If you're a night owl, you may want to brace yourself — and get ready to adjust your routine.
People who stay up late and have trouble getting out of bed in the morning have a higher risk of dying than morning people, according to a bluntly worded study from the United Kingdom.
The research, involving nearly half a million people, found that those who called themselves "evening people" were 10 percent more likely to die in the 6 1/2-year period of the study over self-described morning people.
"Night owls trying to live in a morning lark world may have health consequences for their bodies," co-author Kristen Knutson, associate professor of neurology at Northwestern University Feinberg School of Medicine, said in a statement.
The study adds to other research that has found negative health impacts of being a night owl. Other studies have found that those who prefer to keep later hours are more likely to develop diabetes, muscle loss and metabolic syndrome, which includes high blood pressure, high blood sugar levels and abnormal cholesterol levels.
The researchers said many of these health issues can be linked to the mismatch between a person's body clock or circadian rhythm and the schedule they're forced to keep because of work or school.
"It could be that people who are up late have an internal biological clock that doesn't match their external environment," Knutson said. "It could be psychological stress, eating at the wrong time for their body, not exercising enough, not sleeping enough, being awake at night by yourself, maybe drug or alcohol use. There are a whole variety of unhealthy behaviors related to being up late in the dark by yourself."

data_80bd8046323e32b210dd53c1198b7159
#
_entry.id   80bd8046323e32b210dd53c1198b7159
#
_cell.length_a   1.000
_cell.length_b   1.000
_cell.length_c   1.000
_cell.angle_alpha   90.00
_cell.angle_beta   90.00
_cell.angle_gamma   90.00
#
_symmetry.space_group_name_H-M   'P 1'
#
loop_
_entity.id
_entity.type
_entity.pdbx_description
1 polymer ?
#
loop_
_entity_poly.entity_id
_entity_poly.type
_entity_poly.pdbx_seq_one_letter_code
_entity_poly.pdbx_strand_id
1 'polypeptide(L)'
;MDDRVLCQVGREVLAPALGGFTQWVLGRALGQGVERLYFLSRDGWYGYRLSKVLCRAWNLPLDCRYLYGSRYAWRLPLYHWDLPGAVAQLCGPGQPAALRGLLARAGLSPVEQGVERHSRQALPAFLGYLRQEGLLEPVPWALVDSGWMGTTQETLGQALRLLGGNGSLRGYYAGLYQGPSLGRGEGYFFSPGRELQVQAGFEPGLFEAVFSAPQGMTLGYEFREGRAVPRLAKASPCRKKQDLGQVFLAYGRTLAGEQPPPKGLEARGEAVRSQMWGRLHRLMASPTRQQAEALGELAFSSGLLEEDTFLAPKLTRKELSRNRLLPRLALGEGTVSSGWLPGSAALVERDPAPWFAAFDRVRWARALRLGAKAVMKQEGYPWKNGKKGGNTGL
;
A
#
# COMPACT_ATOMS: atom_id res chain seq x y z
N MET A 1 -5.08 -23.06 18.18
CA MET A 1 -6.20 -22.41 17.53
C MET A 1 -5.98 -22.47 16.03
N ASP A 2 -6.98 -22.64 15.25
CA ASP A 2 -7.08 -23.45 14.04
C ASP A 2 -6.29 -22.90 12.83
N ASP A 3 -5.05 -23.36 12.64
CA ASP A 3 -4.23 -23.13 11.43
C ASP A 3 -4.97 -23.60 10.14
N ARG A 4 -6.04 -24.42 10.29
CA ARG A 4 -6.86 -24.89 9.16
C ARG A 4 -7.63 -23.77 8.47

How the study worked
For the study, researchers examined data from about 433,000 men and women between the ages of 37 and 73 from across the U.K. At the beginning of the study period, they were asked if they were a "definite morning type," a "moderate morning type," a "moderate evening type" or a "definite evening type." Deaths in the group were tracked for six and a half years.
The scientists adjusted for any expected health problems in night owls and still found a 10 percent higher risk of death.
The study was published in the journal Chronobiology International.
What's a night owl to do?
Researchers suggest that making night owls adapt to a daytime world isn't good for their health.
"This is a public health issue that can no longer be ignored," said co-author Malcolm von Schantz, a professor of chronobiology at the University of Surrey. "We should discuss allowing evening types to start and finish work later, where practical. And we need more research about how we can help evening types cope with the higher effort of keeping their body clock in synchrony with sun time."
They say employers might consider more flexible schedules for night owls that will fit their circadian rhythms.
"If we can recognize these chronotypes are, in part, genetically determined and not just a character flaw, jobs and work hours could have more flexibility for owls," Knutson said. "They shouldn't be forced to get up for an 8 a.m. shift. Make work shifts match peoples' chronotypes. Some people may be better suited to night shifts."
Your chronotype is your unique biological rhythm that determines when you prefer to wake up, go to sleep, exercise and more.
To become more of a morning person, the researchers suggest being exposed to light early in the morning, but not at night. Try to keep a regular bedtime and do things earlier as often as you can.
"You're not doomed," Knutson said. "Part of it you don't have any control over and part of it you might."